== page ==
“Ms. Stern’s teaching has opened up the world to our students: when they study American Indians, they play Navajo flute tunes. They are equally familiar with drumming patterns, African American Spirituals, and Macedonian folk songs. Additionally, classroom teachers report that these direct instructional music lessons have helped to increase the attention span of their students. The exercise of learning to read music has fortified our lessons in manipulating abstract symbols, both language and math. But, perhaps most importantly, having a student body actively engaged in making music has brought a great sense of accomplishment and enjoyment into the lives of these children.”
— Laura Garcia, Principal, the Ella Baker School, Manhattan, NY

“The first question I get on most days is, "Do we have Orchestra today?"  I have seen children in my class step up as leaders during this time; they love to teach each other. On numerous occasions, my classroom has spontaneously broken out into song. I am very proud of my class and very appreciative of the work Nina Stern has done to inspire them in their learning.”
— Jennifer Ruff, 3rd Grade teacher, The AmPark School, Bronx, NY

“What I loved the most was that I saw all the kids involved in the program...and those who normally may not have been able to handle certain aspects of the program were helped by the other children. Also, through the exchange with the students in Kibera our children at Ampark really became sensitized to what was going on in their world. I could even see a shift in the music – they wanted to connect more, they wanted to give more, they wanted it to be more of an authentic relationship.”
— Betty Lopez-Towey, Former Principal, The AmPark School, Bronx, NY

“Music education should be aimed at making music become a part of a child’s life, and that is what Nina is doing.”
—  Libby Larsen, American composer

“This music helps me express my feelings. I thought I couldn’t play the recorder. Now I know I can, and if I can play the recorder I can play almost any instrument. And I can learn other new things, too.”
—  Nyja Poe, fourth-grade, The Ella Baker School

"They do this [play recorders] in a hut that has mud on the inside...and rows and rows of benches. I think it's cool because we're helping them feel like they're loved. I want them to know that we care about them."
— Sara Armstrong, 4th grade, talking about the exchange between AmPark School in the Bronx and students in Kibera, Kenya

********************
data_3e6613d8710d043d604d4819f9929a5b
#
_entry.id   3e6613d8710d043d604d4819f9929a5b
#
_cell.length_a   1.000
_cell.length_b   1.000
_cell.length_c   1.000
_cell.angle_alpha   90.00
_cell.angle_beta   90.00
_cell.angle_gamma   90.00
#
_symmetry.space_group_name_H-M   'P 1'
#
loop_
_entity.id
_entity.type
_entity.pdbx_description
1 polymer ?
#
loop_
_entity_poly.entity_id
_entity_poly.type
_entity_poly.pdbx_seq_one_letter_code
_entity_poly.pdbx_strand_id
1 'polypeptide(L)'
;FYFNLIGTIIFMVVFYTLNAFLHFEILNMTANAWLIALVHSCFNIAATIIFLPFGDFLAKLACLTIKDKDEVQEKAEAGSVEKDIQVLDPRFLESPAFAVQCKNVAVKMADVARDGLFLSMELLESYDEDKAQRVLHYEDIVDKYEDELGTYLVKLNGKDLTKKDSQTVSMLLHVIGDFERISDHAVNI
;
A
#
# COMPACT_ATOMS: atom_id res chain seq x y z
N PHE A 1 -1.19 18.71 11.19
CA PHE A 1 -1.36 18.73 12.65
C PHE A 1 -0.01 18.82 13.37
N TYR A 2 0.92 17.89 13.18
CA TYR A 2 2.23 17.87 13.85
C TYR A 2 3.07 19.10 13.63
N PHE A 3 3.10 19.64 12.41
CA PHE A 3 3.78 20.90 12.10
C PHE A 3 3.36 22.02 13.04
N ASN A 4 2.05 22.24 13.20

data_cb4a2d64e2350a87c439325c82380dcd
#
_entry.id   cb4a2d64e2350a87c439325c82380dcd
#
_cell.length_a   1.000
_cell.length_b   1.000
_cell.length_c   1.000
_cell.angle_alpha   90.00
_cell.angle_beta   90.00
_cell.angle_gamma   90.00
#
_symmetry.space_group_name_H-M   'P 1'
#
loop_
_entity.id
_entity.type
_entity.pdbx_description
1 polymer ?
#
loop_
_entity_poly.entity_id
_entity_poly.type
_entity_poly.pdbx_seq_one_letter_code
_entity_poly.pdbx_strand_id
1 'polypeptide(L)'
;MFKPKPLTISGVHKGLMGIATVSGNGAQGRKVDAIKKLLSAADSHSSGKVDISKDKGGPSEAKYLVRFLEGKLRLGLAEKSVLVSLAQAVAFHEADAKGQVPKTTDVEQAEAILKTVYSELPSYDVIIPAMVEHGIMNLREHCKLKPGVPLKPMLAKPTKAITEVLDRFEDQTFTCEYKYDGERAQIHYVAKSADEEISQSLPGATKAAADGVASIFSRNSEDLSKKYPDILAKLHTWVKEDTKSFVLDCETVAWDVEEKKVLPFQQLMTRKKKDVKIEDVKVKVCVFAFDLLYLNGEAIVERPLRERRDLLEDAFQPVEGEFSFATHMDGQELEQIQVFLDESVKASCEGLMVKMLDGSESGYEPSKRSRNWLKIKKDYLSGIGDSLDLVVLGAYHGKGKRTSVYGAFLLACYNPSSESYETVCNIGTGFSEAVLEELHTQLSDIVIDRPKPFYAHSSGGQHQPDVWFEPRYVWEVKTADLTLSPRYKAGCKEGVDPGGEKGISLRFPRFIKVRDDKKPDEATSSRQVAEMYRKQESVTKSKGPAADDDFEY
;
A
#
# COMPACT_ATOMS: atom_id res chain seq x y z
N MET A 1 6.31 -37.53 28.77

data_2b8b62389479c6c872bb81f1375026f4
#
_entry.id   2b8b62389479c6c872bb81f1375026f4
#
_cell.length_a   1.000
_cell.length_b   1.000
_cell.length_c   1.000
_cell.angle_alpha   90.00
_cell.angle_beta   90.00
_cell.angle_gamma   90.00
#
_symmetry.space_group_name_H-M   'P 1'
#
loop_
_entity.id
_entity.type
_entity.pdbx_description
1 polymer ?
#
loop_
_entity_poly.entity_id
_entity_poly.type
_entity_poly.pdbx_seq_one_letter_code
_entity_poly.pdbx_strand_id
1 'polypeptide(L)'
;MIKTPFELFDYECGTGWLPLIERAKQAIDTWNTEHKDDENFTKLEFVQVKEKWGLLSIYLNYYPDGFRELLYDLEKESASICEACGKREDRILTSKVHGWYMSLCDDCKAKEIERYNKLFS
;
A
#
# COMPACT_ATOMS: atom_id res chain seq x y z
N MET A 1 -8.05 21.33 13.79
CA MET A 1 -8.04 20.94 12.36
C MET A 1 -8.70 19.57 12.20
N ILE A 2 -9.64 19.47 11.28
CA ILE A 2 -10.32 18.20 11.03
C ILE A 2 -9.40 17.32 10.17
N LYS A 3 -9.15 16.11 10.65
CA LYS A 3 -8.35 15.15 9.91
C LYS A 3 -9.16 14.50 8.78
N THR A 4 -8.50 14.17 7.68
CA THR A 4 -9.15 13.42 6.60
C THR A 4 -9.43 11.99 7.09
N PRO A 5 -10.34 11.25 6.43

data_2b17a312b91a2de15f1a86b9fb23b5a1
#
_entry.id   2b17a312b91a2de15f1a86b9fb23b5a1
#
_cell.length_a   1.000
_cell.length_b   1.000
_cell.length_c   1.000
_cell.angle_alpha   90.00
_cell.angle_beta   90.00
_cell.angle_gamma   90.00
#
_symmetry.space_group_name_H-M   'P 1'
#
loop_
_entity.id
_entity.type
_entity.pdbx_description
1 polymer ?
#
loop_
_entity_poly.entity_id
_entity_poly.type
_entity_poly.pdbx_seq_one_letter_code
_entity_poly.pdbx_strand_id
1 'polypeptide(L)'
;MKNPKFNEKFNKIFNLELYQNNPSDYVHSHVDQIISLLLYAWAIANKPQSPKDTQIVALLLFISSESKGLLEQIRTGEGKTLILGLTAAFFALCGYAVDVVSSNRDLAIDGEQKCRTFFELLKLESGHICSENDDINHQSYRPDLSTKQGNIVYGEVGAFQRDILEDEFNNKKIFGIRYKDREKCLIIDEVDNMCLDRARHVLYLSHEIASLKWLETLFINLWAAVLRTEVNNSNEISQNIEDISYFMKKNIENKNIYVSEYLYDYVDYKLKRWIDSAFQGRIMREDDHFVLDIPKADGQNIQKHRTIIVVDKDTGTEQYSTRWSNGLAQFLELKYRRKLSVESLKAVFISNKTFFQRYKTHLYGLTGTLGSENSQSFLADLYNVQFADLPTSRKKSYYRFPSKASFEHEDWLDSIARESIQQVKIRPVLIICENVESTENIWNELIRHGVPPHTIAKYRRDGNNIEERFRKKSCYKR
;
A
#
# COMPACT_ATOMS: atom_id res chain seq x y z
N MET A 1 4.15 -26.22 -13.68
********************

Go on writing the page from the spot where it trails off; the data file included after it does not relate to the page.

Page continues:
Free Spirit: Nina Stern on the Majesty of the Recorder and the Power of Reaching People through Music
“When we’re teaching in another country, it’s very important to us that we highlight how wonderful their own musical traditions are. So we use the recorder as a tool for students to be playing their own music and also to be learning about music from other parts of the world. ”
— Nina Stern, Allegro Magazine

Where the Toot, Toot Tootling is in Earnest
“It's something of a music class tradition: third- and fourth-graders learning to play the recorder, proudly tootling 'Hot Cross Buns.' Just not in Nina Stern's class...”
— Valerie Strauss, The Washington Post

Getting an Early Start: Children and Historical Performance
“Nina Stern set out to create a music outreach program for inner city kids, but not one in which they'd merely be 'exposed' to music...”
— Shulamit Kleinerman, Early Music America

Ampark Shares a Song with Kenya
“Some local students are involved in local free trade. Of music, that is...”
— Kate Pastor, Riverdale Press

The Remarkable Mission of Nina Stern
“Recorders without Borders is the motto under which Nina Stern depicts simple tunes from around the world...”
— Kate Bracher, Cynthia Shelmerdine, ARTAfacts

The Recorder Takes a Stand
“On June 18, I flew to Nairobi, Kenya .... With me, I had a small suitcase for my clothing and a duffel bag filled with 100 plastic Yamaha recorders...”
— Nina Stern, American Recorder

Taking Recorders Back to Kenya, and to Syrian Refugees in Jordan
"In my most recent trip in June 2016, I went first to Kenya to check on the recorder programs that I helped to start in the Kibera slum there. Then I traveled to Amman, Jordan, where I met up with a team of volunteers assembled by Lexi Shereshewsky and Demetri Blaisdell, the dynamic young founders of the The Syria Fund." 
— Nina Stern, American Recorder